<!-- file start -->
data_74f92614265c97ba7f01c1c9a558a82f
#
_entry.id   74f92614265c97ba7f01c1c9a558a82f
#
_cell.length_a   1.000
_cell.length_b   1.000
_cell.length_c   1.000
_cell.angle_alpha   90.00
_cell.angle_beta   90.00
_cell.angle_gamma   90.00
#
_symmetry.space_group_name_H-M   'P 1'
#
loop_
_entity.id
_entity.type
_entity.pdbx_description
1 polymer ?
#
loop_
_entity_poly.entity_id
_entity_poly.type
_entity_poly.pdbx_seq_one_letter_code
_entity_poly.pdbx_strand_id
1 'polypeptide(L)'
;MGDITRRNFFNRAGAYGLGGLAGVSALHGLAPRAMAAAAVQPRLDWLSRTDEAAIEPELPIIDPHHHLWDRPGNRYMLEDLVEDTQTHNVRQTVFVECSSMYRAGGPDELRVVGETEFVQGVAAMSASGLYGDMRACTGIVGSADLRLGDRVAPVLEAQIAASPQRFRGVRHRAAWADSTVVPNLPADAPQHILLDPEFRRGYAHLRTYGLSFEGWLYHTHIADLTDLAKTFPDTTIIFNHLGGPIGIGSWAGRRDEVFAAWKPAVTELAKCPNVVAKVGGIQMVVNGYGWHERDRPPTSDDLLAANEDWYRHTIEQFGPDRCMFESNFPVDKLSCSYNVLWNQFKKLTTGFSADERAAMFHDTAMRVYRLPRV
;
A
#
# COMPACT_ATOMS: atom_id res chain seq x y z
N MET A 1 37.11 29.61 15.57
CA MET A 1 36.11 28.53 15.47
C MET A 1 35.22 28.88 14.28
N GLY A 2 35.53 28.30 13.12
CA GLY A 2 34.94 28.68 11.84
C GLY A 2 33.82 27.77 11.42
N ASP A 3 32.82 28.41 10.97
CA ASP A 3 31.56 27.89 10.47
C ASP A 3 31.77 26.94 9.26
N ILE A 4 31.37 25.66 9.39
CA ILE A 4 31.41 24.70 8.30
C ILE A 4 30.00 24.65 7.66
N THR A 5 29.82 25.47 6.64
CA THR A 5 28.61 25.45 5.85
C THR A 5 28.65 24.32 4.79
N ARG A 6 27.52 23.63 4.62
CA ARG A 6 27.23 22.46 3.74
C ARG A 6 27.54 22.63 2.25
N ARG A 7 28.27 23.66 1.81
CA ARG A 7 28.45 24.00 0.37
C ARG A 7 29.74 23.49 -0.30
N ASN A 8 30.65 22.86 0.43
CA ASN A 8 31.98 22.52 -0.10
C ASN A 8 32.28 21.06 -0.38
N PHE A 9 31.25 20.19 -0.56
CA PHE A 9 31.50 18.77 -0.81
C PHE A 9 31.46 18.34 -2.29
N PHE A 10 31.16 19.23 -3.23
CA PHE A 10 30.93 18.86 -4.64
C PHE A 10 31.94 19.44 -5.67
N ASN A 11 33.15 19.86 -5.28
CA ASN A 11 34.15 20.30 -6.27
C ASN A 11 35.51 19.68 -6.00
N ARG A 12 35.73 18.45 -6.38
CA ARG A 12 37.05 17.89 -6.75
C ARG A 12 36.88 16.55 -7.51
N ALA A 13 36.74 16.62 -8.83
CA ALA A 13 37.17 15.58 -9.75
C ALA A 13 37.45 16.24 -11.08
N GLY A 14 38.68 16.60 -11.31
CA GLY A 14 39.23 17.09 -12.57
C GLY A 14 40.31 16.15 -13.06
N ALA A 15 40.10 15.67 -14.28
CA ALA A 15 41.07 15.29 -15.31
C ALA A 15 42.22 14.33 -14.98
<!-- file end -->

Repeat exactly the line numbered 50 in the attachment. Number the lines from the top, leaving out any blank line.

CA ARG A 7 28.45 24.00 0.37